Typography

 

So what title reflects? Personality- who’s personality?  And what it has to do with animation?

Yes, Personality animation has to do things with a CHARACTER. A Character could be anything. It can be a chair, lamp, tree, animal or a human.  A character’s personality is all about who the character is; how he thinks, how he acts, and probably most importantly: how he reacts to the things that are happening around him, to him, and to the other characters around him.”

In 1914 Winsor Mc Cay drew ‘Gertie the Dinosaur’ and McCay himself performed "live"in front of the projected animation, holding an apple in front of Gertie and inviting her to eat. Gerties lowered her long neck and swallowed the fruit- astounding the audience; this was the first 'personality' animation- the beginning of cartoon individuality. It was so like life that the audience could identify with Gertie. It was a sensation.
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In the twenties 'Felix the Cat' became as popular as Charlie Chaplin. These short cartoons were visually inventive, doing what camera can't do. But more importantly a real personality emerges from this flurry of silent, black and white drawings and Felix 'himself ‘connected with audience worldwide. 

Felix the Cat is a cartoon character created in the silent film era. His black body, white eyes, and giant grin, coupled with the surrealism of the situations in which his cartoons place him, combine to make Felix one of the most recognized cartoon characters in film history. Felix was the first character from animation to attain a level of popularity sufficient to draw movie audiences.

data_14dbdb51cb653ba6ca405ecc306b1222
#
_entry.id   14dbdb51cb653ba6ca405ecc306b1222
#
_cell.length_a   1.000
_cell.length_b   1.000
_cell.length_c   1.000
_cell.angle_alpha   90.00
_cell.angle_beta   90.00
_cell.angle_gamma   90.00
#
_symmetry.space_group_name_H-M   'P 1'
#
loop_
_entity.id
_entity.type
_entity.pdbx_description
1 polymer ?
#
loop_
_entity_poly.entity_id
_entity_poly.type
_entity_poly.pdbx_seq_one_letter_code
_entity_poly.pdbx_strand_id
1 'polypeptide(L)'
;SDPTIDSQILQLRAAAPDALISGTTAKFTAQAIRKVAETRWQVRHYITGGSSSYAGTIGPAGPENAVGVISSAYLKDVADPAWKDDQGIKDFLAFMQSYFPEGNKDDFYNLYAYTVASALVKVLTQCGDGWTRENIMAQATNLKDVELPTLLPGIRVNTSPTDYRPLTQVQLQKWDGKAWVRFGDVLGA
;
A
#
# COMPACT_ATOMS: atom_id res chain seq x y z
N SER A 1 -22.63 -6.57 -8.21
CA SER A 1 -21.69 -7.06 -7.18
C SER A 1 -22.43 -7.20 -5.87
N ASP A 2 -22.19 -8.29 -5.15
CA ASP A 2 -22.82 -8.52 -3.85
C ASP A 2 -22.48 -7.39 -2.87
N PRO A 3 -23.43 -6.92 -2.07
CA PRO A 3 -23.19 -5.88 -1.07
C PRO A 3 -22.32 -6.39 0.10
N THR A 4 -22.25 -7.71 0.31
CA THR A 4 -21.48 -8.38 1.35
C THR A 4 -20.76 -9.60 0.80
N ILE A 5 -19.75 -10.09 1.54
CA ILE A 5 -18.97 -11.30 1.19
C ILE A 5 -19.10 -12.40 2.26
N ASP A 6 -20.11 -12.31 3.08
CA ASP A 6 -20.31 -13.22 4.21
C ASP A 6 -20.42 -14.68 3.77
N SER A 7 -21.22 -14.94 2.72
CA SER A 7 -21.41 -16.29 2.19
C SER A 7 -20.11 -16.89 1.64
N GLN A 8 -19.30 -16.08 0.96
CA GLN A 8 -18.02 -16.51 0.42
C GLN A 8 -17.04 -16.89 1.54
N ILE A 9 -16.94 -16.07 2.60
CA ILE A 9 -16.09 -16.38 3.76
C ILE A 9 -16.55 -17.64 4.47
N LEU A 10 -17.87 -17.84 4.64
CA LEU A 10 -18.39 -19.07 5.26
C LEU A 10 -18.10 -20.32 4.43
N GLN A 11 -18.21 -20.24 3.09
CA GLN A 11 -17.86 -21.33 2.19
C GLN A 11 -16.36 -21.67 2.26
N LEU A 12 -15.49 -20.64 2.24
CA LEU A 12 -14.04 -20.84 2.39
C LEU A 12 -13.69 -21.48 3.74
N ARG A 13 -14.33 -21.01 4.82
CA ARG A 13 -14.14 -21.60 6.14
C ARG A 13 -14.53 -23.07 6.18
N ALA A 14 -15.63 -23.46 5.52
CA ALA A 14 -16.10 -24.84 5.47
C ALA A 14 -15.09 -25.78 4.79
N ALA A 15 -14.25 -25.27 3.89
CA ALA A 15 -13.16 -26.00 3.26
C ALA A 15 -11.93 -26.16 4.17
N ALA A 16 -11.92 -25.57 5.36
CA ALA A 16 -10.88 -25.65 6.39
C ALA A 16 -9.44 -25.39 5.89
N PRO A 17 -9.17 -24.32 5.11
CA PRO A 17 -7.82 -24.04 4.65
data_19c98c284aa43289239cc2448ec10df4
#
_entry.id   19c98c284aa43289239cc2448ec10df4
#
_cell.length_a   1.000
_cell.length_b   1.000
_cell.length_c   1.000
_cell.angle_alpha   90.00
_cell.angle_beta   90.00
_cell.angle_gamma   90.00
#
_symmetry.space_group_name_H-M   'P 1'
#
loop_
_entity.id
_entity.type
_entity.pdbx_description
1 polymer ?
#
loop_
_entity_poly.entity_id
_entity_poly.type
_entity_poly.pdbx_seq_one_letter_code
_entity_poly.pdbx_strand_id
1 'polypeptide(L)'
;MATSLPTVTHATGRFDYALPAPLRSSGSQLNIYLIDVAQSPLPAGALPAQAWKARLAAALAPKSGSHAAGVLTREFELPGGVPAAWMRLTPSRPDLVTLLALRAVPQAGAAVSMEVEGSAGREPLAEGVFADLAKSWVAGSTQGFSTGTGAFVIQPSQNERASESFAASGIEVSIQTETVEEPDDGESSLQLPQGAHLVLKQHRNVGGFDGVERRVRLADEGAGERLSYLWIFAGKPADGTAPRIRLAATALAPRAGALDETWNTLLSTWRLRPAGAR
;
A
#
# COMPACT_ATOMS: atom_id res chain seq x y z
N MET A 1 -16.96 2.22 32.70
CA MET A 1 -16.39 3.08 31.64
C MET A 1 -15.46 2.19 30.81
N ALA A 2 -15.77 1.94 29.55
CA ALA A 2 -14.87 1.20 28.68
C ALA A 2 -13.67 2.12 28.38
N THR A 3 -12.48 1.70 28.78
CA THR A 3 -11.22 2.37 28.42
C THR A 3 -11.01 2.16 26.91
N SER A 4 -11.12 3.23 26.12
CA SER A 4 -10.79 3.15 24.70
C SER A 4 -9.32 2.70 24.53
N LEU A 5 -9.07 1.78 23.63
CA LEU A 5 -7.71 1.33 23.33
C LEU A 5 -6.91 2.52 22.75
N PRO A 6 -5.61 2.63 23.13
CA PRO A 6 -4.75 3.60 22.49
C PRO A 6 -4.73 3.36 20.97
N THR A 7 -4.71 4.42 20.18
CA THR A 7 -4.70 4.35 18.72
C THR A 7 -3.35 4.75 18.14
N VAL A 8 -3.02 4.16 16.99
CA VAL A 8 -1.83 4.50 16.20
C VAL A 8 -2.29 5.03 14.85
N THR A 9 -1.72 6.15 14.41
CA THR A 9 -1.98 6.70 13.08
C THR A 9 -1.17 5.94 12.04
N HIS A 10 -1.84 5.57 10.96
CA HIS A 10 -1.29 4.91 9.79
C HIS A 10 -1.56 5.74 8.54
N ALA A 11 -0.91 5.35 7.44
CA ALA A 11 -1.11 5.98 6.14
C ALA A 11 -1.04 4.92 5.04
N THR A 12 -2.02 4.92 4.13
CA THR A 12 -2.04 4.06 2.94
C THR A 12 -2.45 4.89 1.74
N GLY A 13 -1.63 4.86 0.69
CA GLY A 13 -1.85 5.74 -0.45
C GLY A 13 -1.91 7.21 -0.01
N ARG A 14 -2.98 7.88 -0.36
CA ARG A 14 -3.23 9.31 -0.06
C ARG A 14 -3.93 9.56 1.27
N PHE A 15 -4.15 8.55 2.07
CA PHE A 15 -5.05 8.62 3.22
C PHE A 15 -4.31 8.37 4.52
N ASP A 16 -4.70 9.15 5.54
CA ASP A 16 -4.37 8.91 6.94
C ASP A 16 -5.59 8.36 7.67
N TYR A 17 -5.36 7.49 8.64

As quoted by Animator keith lango (http://www.keithlango.com) “Chaplin was a genius in his medium and he knew, “...that nothing transcends personality.” If you study his films, as the Disney animators did, you will find many rules that pop up again and again. One of them is: the personality of the victim of a gag will determine just how funny the whole incident will be. If a dignified person slips on a banana peel, it’s funny. If it happens to a person who is already down and out, it’s not.

In animation, as in life, personality is relative and powerfully unique. The best way to point out personality is to contrast it with another personality. So when you have two characters with distinct personalities in the same movie/setting it's easier to see their personalities (if you do it right). Even so, you can still show personality in isolation as well. If you want to imbue your characters with a strong sense of personality, then there are a few little tips you can keep in mind. One of them is to define you character's default power centre, and to use it to help define their unique personality.”

Disney's ‘Three little pigs’ had major impact on developing 'personality animation'- clearly defined and believable separate personalities acting so convincingly that the audience could identify with and root for them.